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Financial Crimes: Three Things You Need to Catch a Clever Criminal

Financial Crimes: Three Things You Need to Catch a Clever Criminal
The stories are familiar now. Stolen credit cards for sale on the dark web. State-sponsored attacks. An almost overnight shift in attacks to Payroll Protection Program (PPP) scams, courtesy of the pandemic. 
 
But despite the billions spent by organizations to combat financial crimes, fraudsters are still gaining ground. Why?
 
Traditional FinTech ‘crime fighting’ solutions are broken
 
Some FinTech solutions are too complex. Suppliers tout algorithms developed with DARPA, NSA data scientists or elite universities. And POCs show promise.
 
Implementation is a different story.
 
More than 80% of machine learning projects fail. Custom application pipelines create long, complex pathways to production. IT efforts get tied up maintaining data feeds and application “pipeline jungles.” Innovation stops and the fraudsters gain ground.
 
Other solutions aren’t advanced enough, and organizations are faced with two options:
 
  • Tune too tightly and attempt to manage a flood of false positive alerts
  • Tune too loosely and allow fraud to slip through
 
Crucial decisions end up being made based on the number of alerts that can be processed in a day—not the actual number of alerts received.
 
So, what do you need to catch a clever criminal? 
 
#1: Get ALL the data
 
“More data” isn’t enough anymore.
 
Organizations must collect—and organize—data that fraudsters don’t know about or expect to be tracked. Data in context helps both software and users better understand and identify the differences between illicit and benign behaviors. 
 
That might include:
 
  • Spending and payments across all products and channels
  • Non-financial interactions through branches, call centers, and mobile and digital channels
  • Biometrics (finger size, pressure, click speed, angle of device, etc.)
 
Some vendors argue integrated data isn’t necessary—or that “dirty” data is okay. But failure to integrate your data on the back end pushes the task to individual teams. The result: inconsistent outcomes, higher project costs, and longer audit and compliance cycles.
 
#2: Build flexibility into processing
 
Fraud is complex. It doesn’t rely on a single model or technique. That’s why it takes hundreds, thousands, or tens of thousands of models—with appropriate rules, statistical methods, and supervised and unsupervised machine learning—to build effective fraud defenses. 
 
Fraudsters also change their attack patterns as new opportunities arise.
 
To stay agile, organizations need a shared data platform that enables their team members to answer any question—without needing to copy or move that data to a different tool.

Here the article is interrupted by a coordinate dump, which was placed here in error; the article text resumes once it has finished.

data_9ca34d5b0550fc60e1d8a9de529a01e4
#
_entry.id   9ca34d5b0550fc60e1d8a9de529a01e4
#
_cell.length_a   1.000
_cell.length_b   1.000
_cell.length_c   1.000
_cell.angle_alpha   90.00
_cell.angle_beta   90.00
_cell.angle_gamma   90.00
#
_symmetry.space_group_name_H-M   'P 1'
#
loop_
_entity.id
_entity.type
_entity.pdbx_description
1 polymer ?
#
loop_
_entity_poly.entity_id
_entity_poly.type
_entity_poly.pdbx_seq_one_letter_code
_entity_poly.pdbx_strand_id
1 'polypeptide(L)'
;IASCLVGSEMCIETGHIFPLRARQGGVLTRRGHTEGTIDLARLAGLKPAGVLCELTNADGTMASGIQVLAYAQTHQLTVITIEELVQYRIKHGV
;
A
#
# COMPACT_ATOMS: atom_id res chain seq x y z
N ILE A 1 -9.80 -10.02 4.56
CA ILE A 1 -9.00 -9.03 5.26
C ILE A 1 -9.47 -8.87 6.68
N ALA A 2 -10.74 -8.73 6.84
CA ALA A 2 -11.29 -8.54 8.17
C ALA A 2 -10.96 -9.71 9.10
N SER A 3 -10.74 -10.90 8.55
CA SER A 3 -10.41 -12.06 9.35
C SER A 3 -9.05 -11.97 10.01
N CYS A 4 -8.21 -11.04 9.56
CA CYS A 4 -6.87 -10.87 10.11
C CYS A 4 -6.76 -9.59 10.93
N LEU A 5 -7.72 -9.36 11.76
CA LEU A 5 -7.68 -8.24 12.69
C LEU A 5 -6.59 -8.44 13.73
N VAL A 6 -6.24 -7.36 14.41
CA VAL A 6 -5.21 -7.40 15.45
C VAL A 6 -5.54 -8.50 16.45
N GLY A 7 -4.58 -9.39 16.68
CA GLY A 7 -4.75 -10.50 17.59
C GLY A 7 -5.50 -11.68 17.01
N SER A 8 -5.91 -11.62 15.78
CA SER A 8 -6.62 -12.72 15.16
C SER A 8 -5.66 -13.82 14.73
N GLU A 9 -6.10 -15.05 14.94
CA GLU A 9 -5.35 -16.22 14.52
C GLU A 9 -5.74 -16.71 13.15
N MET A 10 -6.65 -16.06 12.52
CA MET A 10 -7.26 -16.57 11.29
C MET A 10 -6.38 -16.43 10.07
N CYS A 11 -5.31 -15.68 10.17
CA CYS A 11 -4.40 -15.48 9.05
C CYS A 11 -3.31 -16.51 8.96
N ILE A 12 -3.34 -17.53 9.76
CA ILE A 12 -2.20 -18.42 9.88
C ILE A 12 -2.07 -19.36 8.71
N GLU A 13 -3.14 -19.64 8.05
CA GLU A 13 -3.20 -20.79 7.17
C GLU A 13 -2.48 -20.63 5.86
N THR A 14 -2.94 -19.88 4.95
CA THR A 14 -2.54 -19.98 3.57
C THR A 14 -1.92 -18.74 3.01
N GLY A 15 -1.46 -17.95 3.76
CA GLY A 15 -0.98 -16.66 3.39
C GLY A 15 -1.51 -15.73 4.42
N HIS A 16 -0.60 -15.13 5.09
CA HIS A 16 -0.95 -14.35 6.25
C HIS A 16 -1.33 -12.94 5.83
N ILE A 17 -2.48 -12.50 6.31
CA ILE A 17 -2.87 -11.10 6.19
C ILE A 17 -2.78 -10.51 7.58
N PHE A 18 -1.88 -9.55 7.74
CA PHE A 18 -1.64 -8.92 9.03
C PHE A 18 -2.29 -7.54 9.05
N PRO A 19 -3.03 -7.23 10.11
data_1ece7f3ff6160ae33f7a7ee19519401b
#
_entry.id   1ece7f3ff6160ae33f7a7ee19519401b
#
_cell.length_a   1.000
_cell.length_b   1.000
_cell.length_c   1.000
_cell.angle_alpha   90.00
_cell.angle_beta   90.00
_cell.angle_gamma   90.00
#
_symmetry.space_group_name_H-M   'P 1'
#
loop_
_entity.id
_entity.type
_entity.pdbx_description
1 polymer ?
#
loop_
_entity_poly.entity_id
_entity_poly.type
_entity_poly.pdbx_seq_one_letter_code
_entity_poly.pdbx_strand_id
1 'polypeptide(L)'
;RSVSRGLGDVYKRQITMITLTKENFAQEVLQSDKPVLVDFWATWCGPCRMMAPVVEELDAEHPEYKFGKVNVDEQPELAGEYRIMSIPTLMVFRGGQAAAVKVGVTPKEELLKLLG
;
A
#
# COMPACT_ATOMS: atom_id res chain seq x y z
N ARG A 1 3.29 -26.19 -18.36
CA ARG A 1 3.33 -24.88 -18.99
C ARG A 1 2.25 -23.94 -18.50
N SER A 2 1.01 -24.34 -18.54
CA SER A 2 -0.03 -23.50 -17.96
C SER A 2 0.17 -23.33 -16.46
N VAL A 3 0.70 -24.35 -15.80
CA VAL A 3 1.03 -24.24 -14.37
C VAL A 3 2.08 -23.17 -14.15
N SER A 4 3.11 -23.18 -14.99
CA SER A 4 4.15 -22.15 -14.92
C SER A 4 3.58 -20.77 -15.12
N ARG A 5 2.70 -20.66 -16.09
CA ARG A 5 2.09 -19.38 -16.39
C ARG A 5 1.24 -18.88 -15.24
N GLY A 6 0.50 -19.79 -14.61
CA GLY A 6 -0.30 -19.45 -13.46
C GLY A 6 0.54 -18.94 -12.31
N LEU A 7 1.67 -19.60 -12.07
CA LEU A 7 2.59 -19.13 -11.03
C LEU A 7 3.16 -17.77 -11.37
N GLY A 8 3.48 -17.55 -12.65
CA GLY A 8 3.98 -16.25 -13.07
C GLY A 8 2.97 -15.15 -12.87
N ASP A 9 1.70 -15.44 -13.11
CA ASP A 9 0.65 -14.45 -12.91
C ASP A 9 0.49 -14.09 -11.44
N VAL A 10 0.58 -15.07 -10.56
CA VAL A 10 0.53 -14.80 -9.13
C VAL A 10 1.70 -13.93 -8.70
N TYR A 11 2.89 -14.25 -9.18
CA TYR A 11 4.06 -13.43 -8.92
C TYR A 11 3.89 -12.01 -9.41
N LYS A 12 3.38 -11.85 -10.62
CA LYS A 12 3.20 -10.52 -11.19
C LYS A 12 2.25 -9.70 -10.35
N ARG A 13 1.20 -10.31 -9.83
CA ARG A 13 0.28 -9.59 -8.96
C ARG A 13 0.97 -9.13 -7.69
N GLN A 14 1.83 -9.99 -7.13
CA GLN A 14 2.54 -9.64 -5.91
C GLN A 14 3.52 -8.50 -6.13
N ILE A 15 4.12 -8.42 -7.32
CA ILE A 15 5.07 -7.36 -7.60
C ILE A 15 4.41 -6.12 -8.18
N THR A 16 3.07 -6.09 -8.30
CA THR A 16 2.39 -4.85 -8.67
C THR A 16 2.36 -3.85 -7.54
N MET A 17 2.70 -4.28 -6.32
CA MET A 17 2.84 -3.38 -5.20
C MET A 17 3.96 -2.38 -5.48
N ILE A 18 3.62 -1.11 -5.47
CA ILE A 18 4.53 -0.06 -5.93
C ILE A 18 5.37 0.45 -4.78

For example, a bank could use the same data to determine a person’s credit risk or whether they’re overextended with current borrowing. Changes in customer spending could also indicate account takeovers or credit bust-out fraud.
 
#3: Keep one step ahead with advanced analytics
 
The best way to outsmart tech-savvy criminals is with solutions that can:
 
  1. Predict when the crime will happen
  2. Pinpoint where it will happen
  3. Prevent the crime from happening
 
To do that, analytic solutions need the power to run the most demanding analytic workloads—entity resolution, network analytics, and predictive models. 
 
Agile platforms make it possible to leverage all your data. They also let you take full advantage of advanced capabilities like AI and machine learning.
 
Moving towards a crime-proof reality
 
Financial crimes are here to stay. But fighting fraudsters isn’t just a matter of investing more money in analytics.
 
Organizations need to invest in the right solutions to outsmart tech-savvy criminals. Financial services companies require a connected multi-cloud data platform to cut through complexity and deliver useful, actionable answers to any problem.
 
Want to learn more about “crime-proofing” your organization? Sign up for our Financial Crimes webinar series.
Portrait of Andrew Margonis

(Author):
Andrew Margonis

Andrew is a Director of Financial Industry Solutions and Financial Crime at Teradata. View all posts by Andrew Margonis
Portrait of Manish Andhy

(Author):
Manish Andhy

Manish is a Financial Services Industry executive and seasoned leader specializing in Financial Crimes, Risk and Compliance areas delivering business and technology solutions to financial institutions globally. He is a thought leader with in-depth understanding of Anti-Money Laundering (AML), Sanctions, Capital Markets Compliance and Fraud detection and the current and emerging Financial Crimes technologies, and develops industry-leading next generation Financial Crimes solutions using data and advanced analytics (ML/AI)

View all posts by Manish Andhy

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